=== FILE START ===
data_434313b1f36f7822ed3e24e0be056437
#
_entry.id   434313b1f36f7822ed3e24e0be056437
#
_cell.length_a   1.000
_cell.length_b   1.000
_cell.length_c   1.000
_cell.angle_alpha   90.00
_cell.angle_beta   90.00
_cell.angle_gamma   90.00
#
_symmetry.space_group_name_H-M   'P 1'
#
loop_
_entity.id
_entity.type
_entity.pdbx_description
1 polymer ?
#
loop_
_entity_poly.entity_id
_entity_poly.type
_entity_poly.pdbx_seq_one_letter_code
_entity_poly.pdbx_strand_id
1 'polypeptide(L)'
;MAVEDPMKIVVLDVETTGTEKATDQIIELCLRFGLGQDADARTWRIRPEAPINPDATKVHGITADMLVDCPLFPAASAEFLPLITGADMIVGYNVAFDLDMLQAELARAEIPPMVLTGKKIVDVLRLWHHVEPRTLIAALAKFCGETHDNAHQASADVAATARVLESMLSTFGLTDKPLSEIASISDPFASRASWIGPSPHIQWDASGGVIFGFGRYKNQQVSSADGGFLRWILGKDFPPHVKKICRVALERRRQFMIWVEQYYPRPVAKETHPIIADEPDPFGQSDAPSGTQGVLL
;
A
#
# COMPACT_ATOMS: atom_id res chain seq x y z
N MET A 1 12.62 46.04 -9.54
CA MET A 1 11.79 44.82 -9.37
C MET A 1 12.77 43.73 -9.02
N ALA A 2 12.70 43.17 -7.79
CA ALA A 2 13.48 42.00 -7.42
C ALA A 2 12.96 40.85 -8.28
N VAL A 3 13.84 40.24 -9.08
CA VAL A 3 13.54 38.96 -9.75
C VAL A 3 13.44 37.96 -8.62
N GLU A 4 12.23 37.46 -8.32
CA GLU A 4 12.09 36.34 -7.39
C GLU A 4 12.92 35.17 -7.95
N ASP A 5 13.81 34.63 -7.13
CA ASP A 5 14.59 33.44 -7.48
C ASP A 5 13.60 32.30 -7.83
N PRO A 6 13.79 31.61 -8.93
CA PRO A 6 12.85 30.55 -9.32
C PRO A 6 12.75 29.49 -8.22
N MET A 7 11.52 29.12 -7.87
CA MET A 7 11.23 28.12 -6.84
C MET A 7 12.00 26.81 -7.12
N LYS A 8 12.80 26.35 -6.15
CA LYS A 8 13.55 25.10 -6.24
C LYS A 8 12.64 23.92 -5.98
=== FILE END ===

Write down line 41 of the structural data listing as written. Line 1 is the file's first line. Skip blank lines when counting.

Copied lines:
CA GLU A 4 12.09 36.34 -7.39